When something is free, nobody is responsible

December 14th, 2013 § 0

This was an online polling at tempo.co:

Tempopoll

The poll asks whether ‘Bintaro II’ tragedy has managed to deter people from ignoring railroad crossing barriers. Bintaro II tragedy of course refers to the recent collision between a commuter train and a fuel truck, killing a number of people as a result. Earlier in 1987, another accident took place around the Bintaro area where two commuter trains collided head on, killing 156.

A natural tendency after a disaster is to blame it on someone. In the recent accident, the popular verdict is to rest the blame on the driver of the fuel truck, which is also implied in the Tempo poll. I’ve also had Facebook friends posting comments to admonish people who don’t wear helmet, jaywalkers and other kinds of traffic miscreants recently.

Of course, it was wrong for the truck driver to ignore the warning signs and the barrier, knowing full well of the risk involved. But a more important point that is missing from the discourse is who the ultimate blame should be with.

Imagine what would happen when someone at a Coca Cola bottling plant inadvertently spilled a toxic substance into the bottles, killing Coca Cola customers as a result. What would predictably happen is calls for boycott against Coca Cola, government investigation, or even criminal charge against the company.

This would be totally acceptable, because it is the company managers’ responsibility to ensure that their operations are safe and guarded against any risk.

Now why hasn’t this happened with the Bintaro accident, or most other public transit accidents for that matter? First of all, many people might not realize that just because something is ‘public’ doesn’t mean nobody is responsible for it. Public transit is an economic good, because it is scarce and there is demand for it. Just because it is socialized and provided by the government (rail transport is also managed by a government owned company here), doesn’t make it less of an economic good.

What happens to an economic good in a free market is that it is subjected to constant improvement due to competitive forces. Take that free market away by imposing a government monopoly, and you lose the competitive factor and therefore improvement.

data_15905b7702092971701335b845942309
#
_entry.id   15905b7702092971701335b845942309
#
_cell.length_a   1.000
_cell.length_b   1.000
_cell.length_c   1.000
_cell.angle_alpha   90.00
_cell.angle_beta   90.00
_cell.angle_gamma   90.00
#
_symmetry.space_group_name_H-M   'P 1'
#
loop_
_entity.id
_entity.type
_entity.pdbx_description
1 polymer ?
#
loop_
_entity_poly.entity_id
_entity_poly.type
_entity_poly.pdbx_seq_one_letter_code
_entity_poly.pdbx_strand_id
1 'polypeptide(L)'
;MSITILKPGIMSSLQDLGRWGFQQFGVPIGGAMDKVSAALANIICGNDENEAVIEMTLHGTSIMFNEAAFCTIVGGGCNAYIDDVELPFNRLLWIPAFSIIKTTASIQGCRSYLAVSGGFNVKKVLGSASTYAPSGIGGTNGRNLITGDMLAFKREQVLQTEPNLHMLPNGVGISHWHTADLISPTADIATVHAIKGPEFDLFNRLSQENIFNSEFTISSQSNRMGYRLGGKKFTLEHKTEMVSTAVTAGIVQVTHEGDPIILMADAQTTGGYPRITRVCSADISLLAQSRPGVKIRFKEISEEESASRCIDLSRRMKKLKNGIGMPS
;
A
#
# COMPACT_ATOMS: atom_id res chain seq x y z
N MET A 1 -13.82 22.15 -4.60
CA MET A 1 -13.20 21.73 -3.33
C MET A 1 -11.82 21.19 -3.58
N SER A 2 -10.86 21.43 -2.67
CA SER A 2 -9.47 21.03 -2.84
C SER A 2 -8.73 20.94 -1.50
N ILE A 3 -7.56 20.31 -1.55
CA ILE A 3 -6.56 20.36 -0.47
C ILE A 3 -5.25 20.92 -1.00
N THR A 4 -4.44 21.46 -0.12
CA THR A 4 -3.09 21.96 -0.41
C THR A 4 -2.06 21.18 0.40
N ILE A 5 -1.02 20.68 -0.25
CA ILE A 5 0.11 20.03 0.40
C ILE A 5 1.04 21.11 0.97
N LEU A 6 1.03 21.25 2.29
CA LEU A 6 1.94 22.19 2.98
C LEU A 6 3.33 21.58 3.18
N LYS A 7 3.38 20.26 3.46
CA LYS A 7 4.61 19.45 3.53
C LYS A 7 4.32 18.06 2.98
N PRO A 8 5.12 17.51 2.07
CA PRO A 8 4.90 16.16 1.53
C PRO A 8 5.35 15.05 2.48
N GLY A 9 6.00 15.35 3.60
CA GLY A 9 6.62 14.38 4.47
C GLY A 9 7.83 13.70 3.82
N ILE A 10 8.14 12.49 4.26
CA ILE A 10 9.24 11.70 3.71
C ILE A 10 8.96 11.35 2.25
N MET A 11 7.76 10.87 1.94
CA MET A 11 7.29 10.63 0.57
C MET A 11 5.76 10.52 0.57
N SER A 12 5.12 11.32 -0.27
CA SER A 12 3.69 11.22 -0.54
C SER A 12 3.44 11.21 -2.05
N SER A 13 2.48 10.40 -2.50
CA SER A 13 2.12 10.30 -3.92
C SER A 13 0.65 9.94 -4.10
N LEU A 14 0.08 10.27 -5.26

In the Bintaro accident, you have a provider of rail transport failing from making sure that the path of their trains is cleared, and you have a provider of roads failing to ensure that drivers cannot cross railroad crossing when trains pass.

Why aren’t people clamoring for a boycott against these providers?

Di mana lagi kalau bukan di negeri dongeng?

October 21st, 2013 § 0

samad

Indonesia memang negeri dongeng. Jutaan orang yang mengecap bangku sekolah di sini disuapi dongeng tentang kekayaan bumi, tanah dan airnya. Mereka jadi percaya bahwa semua kekayaan itu sudah ada; tinggal menunggu seorang pemimpin adil yang bisa membagi-bagi kekayaan itu dan membuat semua orang makmur sejahtera.

Mereka lupa mengajarkan bahwa kekayaan alam atau nonalam seperti apa pun berharganya harus dicari, diolah dan dimanfaatkan dalam kegiatan ekonomi agar ada nilainya. Mereka lupa mengajarkan bahwa tidak mungkin kekayaan bisa dimiliki secara kolektif oleh ‘seluruh’ rakyat, karena siapa pun yang berjasa mencari, mengolah dan memanfaatkan kekayaan tersebut pasti lebih berhak untuk menikmati hasil kerja mereka, dan mereka harus bisa menikmati hasil kerja mereka tanpa khawatir kehilangan hak itu.

Dongeng seperti itu juga yang mendorong serikat buruh seperti tak pernah puas memaksakan tuntutannya. Di pikiran mereka pengusaha punya kekayaan tak terbatas dan selalu bisa membayar upah lebih besar lagi kalau saja dipaksa oleh regulasi. Di pikiran mereka kalau mereka mendapat upah layak, semua orang akan makmur dan sejahtera.

Mereka lupa mengajarkan para pengurus serikat buruh di sekolah bahwa upah sama dengan harga, dan harga selalu tunduk pada hukum permintaan dan penawaran. Mereka lupa mengajarkan (atau sengaja melupakan) bahwa upah minimum sama dengan price floor, dan konsekuensi dari price floor yang lebih tinggi daripada harga ekuilibrium adalah adanya surplus pasokan pekerja. Dengan kata lain, memaksa upah minimum naik sama saja dengan melarang orang yang produktivitas marjinalnya di bawah tingkat upah minimum itu bekerja. Dengan kata lain lagi, memaksa upah minimum naik sama dengan memaksa orang menganggur.

Makin parah lagi, dunia dongeng yang diinginkan serikat buruh itu seolah dapat justifikasi dari pemimpin lembaga yang sedang naik pamornya. Di acara serikat buruh hari ini, ketua KPK bilang seperti ini.

Ketua KPK Abraham Samad mengatakan salah satu penyebab kemiskinan adalah korupsi. Menurut perhitungannya, jika tidak ada korupsi, pendapatan per kapita masyarakat Indonesia mencapai puluhan juta rupiah per bulan.

Dari sektor migas saja, menurutnya hampir 50% perusahan tambang di Indonesia itu tidak membayar royalti ke pemerintah. Angka tersebut jika dirupiahkan mencapai Rp 20 ribu triliun.

“Coba dibagi dengan 241 juta jiwa. Maka kita akan menemukan angka pendapatan terendah adalah Rp 30 juta per bulan,” kata Abraham Samad dalam dialog kebangsaan di depan puluhan ribu buruh di Istora, Senayan, Jakarta, Senin (21/10/2013).

Pertama, yang dimaksud “pendapatan per kapita masyarakat Indonesia” oleh beliau itu sepertinya “produk domestik bruto per kapita ekonomi Indonesia”.